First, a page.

Innovation Cities™ Index 2021 FAQ

Frequently Asked Questions about the Innovation Cities™ Index 2021.

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Top Frequently Asked Questions

What is the Innovation Cities™ Index?

A city ranking designed to show which cities have the best general innovation conditions right now.

What impact has Covid-19 had on innovation?

Generally, in terms of the ranking this has not favoured some traditional winning cities. Hence, the index is volatile this year, and based on a shortened time window. Meaning rankings will be volatile into 2022 and 2023.

Impacts have been less to do with virus cases in many cities but rather: the lockdowns of cities, reduction in small /mid size enterprise economic activity in many cities, uncertainty/ fear, and rapidly changing public health procedures.

The economic impacts on GDP have been considered, as have population migrations, cases, deaths and the responsiveness of local government on the cultural and implementation aspects of innovation.

Generally, large physical assets have become less relevant (at least temporarily). This means hosting events on large conventions centres or the world's best art galleries has become temporarily less relevant in this index year. While arts and culture remain important in different ways, as they are forced to be 'digital' or some other form of interaction.

We have considered the broadest number of impacts for 500 cities.

If you would like to order any Covid-19 data, please contact us.

What impacts of Covid-19 have you included in this 2021 Index?

Digital Transformation - the need to perform many services digitally.

Deaths, Cases.

Mental Health.

Closures of spaces.

Public health response.

Reduced mobility.

Travel and trade (border closures).

And other pertinent impacts.

In your analysis, Covid-19 has (temporarily) favoured cities in which countries?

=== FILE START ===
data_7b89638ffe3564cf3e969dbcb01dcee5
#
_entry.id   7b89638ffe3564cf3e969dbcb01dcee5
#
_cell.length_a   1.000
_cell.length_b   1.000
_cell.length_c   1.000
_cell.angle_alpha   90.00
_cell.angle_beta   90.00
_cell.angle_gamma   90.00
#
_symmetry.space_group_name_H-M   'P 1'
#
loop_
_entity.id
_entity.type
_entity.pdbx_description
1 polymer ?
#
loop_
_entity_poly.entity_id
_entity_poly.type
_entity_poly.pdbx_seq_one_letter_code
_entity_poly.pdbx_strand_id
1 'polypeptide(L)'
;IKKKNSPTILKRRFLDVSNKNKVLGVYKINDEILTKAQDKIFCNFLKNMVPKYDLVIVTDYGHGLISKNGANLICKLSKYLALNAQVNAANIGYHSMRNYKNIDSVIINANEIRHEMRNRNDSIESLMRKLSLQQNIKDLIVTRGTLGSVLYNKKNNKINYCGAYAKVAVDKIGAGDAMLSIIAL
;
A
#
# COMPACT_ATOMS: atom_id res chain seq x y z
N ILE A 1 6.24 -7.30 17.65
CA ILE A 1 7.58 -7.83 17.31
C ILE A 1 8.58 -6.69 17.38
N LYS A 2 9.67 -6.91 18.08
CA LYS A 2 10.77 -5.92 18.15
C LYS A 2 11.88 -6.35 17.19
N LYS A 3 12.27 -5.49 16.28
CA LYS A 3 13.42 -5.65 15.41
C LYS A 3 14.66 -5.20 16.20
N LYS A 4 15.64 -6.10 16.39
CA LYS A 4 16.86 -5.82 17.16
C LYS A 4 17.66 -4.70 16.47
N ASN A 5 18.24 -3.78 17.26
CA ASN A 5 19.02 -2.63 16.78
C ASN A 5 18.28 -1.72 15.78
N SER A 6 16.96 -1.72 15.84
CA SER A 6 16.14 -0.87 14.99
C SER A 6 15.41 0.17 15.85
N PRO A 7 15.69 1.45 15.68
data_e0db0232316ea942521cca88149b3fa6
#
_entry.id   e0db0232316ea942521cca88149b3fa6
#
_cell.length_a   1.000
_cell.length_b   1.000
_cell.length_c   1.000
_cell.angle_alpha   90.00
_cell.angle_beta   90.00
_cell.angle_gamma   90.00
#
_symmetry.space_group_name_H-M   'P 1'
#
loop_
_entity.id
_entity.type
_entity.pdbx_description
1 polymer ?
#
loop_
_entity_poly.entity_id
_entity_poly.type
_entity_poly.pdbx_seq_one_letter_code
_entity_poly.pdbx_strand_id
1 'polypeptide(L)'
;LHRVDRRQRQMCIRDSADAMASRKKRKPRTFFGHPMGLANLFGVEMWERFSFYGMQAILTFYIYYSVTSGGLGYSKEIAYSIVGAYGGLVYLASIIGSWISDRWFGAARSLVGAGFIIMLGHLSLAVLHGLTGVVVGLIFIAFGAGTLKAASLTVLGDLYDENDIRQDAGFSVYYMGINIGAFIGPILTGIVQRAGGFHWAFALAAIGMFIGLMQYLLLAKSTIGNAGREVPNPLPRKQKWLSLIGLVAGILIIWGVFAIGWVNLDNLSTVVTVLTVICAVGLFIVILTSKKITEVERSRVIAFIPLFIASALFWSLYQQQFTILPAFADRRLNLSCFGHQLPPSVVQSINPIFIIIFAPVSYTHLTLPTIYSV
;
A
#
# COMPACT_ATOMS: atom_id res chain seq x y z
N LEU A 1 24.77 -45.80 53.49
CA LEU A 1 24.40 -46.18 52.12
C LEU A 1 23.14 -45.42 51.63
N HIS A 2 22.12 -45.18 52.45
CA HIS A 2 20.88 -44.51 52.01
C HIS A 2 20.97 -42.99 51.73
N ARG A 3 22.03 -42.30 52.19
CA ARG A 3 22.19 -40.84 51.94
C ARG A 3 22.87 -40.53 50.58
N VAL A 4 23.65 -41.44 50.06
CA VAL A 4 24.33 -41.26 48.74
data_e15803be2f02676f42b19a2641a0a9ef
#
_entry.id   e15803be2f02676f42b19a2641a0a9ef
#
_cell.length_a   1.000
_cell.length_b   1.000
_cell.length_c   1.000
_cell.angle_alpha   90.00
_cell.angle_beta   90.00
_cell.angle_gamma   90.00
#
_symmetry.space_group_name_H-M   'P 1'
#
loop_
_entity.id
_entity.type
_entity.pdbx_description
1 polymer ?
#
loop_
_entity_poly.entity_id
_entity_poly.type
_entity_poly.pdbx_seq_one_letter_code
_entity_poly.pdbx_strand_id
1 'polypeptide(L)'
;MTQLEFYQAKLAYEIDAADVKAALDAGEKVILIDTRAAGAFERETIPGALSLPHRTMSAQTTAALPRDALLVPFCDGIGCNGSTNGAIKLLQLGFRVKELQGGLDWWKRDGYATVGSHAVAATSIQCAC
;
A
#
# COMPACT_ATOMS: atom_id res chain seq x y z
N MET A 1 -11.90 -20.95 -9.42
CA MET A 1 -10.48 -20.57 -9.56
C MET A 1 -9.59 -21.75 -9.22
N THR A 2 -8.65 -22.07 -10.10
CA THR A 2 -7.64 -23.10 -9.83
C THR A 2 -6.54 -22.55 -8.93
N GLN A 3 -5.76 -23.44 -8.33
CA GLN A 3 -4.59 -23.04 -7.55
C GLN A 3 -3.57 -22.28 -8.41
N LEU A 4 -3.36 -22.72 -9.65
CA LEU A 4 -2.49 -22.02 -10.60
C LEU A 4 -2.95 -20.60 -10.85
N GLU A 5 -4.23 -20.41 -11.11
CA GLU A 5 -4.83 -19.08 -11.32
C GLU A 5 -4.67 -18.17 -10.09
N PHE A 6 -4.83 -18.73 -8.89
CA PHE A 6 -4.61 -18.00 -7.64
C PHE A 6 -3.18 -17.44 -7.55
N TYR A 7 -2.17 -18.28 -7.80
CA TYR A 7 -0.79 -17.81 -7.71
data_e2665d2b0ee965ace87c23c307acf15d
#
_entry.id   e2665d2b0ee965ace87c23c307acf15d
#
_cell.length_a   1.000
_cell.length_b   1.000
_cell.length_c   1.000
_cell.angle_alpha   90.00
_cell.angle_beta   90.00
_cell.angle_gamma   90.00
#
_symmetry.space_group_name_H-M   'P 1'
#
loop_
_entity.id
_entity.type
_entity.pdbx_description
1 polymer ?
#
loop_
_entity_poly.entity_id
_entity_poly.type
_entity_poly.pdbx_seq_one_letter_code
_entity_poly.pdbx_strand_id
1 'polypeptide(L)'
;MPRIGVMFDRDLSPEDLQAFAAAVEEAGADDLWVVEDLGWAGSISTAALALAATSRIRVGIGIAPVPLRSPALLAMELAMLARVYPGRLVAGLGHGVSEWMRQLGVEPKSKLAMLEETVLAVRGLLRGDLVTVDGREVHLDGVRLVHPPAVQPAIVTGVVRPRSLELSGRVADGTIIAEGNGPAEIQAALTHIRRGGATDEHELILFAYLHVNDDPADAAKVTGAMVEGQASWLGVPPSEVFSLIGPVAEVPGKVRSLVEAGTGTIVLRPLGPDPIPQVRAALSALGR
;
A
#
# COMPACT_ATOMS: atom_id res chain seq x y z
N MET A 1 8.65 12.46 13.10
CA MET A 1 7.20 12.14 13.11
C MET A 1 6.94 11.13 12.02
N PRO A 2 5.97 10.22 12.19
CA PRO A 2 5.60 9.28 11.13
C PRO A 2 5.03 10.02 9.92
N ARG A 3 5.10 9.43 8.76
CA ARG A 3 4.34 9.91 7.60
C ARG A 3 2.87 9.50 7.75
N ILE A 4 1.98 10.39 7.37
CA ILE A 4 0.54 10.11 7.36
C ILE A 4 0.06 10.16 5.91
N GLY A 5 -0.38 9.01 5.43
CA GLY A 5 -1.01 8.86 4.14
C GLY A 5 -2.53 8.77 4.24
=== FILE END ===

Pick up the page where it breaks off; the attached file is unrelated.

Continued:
At this moment - China, USA, Japan, Egypt, Turkey, Vietnam, Australia & NZ (overall but NZ volatile for other reasons).

In your analysis, Covid-19 response has (hopefully temporarily) harmed cities in which countries?

Covid-19 response has harmed non-capital cities across Canada, Europe (UK, Germany, France especially), and all cities in Latin America.

How do we do the Index usually vs this year?

By scoring 500 cities annually on 162 City Indicators. Results are then classified into into 4 performance bands. Cities are then ranked against current global trends in the given year. In this year we have included some special algorithms to deal with Covid-19 impacts.

What are the 4 city classification performance bands?

All 500 cities are classified based on Index Scores into 4 (5 in 2015 and before) performance bands by score:

NEXUS: City is a critical nexus for large number of economic and social innovation segments, on an ongoing basis.

HUB: City has dominance on key economic and social innovation segments based on current global trends.

NODE: City has a strong performance across many innovation segments, with key imbalances or issues.

All developed cities should score in these top 3 bands. Emerging cities should aim to score in thee below band:

UPSTART: City has potential strong future performance, with some further improvement.

Not in 2021 we have reduced the number of cities in the bands. This is because no one is really performing at the same level as 2019, and this can be seen also in lower scores out of 60 at the top.

Cities that score below the Upstart band are not classified.